Dr Mooney described how she is using real data within her facilities to define evidence based practice. Specifically, she described how Main Line Health implemented a medication bar-code system and revised the organization's fall risk assessment and the methods used to assess the impact of the changes. Dr Mooney said that one of the most important "take-aways" is that "you can have the best tool in the world and if you aren't using it appropriately, it doesn't make any difference." She discussed methods that Main Line Health used to assess findings from practice and worked to change practice following the evidence in the literature.


Leslie Haugland-Smith, MA, was the second presenter. Ms Haugland-Smith works for McKesson Health Solutions, a division of McKesson. She is a senior clinical information specialist with InterQual Products. She is also a member of McKesson's Evidence Based Medicine (EBM) Task Force and EMB Core Group.


Ms Haugland-Smith described how McKesson's EBM Task Force standardizes their evidence based medicine process and consistently incorporates it into the clinical content of the CareEnhance products. Required search steps that she uses in her practice are a review of PubMed (National Library of Medicine), the Cochrane Database and specialty society, and regulatory agency Web sites. In addition, she discussed findings with a panel of more than 850 clinical experts, which includes practitioners from a mix of disciplines, including physicians, nurses, social workers, physical therapists, psychologists, and occupational therapists in more than 42 specialties and 99 subspecialties geographically distributed across North America.


Terry Pickering, RN, closed the presentations. Mr Pickering is the Chief Nursing Officer, Academics of Cerner Corporation. He has 15 years of expertise in the healthcare industry. He has practiced as a provider of care, as well as in leadership positions within the care delivery environment. He joined Cerner as part of the Clinical Adoption team in 2003. Most recently, he supports the academic segments at Cerner as the Chief Nurse Executive for this segment. He has worked closely with Cerner clients and nurse leaders within the organization to help drive development and adoption of technology to support evidence based nursing practice to ultimately improve patient care outcomes.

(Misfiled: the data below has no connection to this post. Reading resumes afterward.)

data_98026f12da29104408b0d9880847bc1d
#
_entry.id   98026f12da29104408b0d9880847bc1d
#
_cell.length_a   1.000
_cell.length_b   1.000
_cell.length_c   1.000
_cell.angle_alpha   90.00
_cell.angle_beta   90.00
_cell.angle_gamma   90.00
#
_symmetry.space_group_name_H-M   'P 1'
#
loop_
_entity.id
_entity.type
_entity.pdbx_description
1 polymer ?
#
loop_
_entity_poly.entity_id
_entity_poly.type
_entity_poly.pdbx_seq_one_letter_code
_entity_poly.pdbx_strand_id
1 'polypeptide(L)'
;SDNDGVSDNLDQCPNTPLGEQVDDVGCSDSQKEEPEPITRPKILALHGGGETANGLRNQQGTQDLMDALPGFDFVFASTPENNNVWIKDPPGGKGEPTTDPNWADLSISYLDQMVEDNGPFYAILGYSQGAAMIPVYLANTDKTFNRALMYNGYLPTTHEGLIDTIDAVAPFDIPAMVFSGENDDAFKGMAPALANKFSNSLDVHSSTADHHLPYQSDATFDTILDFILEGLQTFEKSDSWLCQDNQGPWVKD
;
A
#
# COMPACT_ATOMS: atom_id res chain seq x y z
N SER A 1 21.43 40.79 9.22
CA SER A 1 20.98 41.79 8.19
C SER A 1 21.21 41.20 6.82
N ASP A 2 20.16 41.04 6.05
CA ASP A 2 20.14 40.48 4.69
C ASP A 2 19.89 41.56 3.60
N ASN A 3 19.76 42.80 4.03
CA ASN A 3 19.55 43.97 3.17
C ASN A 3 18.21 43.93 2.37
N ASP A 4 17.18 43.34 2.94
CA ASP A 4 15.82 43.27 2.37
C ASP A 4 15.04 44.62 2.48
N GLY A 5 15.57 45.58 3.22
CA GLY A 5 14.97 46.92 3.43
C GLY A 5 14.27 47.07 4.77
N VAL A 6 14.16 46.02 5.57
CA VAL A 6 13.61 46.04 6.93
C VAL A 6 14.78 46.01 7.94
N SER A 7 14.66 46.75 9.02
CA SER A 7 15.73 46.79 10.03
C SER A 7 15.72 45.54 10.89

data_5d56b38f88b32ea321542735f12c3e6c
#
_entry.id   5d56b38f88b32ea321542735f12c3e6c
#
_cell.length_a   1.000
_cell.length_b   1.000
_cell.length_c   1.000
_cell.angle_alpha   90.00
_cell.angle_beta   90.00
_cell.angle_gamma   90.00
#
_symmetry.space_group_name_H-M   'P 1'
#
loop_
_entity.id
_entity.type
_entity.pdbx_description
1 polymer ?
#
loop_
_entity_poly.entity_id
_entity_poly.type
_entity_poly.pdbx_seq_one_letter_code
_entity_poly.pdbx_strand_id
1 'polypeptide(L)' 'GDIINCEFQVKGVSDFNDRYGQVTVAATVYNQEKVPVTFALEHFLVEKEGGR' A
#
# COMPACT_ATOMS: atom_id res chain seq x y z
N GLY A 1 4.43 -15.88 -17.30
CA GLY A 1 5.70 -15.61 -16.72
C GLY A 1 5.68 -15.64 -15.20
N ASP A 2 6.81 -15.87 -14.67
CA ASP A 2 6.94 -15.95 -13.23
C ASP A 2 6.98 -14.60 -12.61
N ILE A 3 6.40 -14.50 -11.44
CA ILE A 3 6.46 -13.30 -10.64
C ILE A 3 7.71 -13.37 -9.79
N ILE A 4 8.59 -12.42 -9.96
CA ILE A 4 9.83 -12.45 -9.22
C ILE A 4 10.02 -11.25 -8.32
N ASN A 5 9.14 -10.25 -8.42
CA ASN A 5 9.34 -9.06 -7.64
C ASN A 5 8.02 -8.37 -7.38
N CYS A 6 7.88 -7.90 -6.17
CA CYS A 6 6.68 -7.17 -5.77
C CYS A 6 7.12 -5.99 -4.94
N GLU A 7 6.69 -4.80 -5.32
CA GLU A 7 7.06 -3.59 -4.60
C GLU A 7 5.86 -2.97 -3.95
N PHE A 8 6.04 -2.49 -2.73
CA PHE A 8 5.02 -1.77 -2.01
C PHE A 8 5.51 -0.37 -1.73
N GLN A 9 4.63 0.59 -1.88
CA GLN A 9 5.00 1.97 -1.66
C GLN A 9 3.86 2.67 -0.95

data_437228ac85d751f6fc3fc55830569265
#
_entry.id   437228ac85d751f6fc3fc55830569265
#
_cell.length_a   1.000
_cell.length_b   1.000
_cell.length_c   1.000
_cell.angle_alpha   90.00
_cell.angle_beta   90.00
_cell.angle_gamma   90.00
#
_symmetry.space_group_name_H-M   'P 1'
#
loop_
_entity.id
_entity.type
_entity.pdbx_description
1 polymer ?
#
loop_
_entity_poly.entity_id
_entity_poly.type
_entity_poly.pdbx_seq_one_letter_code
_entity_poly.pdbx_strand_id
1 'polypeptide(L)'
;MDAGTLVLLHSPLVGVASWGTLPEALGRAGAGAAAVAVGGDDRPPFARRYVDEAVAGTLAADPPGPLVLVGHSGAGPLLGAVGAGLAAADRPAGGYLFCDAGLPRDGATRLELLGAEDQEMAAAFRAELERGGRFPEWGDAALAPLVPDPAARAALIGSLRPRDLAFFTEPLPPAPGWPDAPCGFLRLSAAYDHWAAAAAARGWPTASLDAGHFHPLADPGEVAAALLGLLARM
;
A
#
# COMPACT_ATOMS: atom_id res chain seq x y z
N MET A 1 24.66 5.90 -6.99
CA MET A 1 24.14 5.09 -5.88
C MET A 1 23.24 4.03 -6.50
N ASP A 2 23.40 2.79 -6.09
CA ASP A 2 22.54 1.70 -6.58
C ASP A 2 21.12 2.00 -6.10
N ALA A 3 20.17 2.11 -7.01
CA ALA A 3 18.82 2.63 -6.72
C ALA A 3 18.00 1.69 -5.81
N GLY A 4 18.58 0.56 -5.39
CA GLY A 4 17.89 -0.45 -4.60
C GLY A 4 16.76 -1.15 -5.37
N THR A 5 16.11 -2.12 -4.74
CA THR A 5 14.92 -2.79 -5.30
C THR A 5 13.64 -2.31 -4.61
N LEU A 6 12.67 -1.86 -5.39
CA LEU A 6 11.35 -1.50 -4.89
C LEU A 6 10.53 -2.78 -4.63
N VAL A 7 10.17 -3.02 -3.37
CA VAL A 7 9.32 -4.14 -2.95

During his presentation, Mr Pickering described Cerner's strategic partnership with Aurora Health in Wisconsin on clinical workflow. Cerner is partnering with the University of Wisconsin and Norma Lang to try to take the paper care plan and make it meaningful to the clinician; that is, make it part of the actual workflow.


The panel then answered participant's questions about implementing evidence based practice. Dr Mooney said the biggest challenge is having people decide how it should be-making up their mind. Mr Pickering told the participants that Norma Lang feels the biggest challenge is making evidence behind the scenes for the clinicians so the knowledge updates and is smooth to the clinician. In addition, Mr Pickering felt another big issue was having nurses agree on the evidence and the way to move forward. It is hoped that as we automate, it will be easier to define. We also need to make sure that the clinician doesn't become dependent on the system and stop thinking.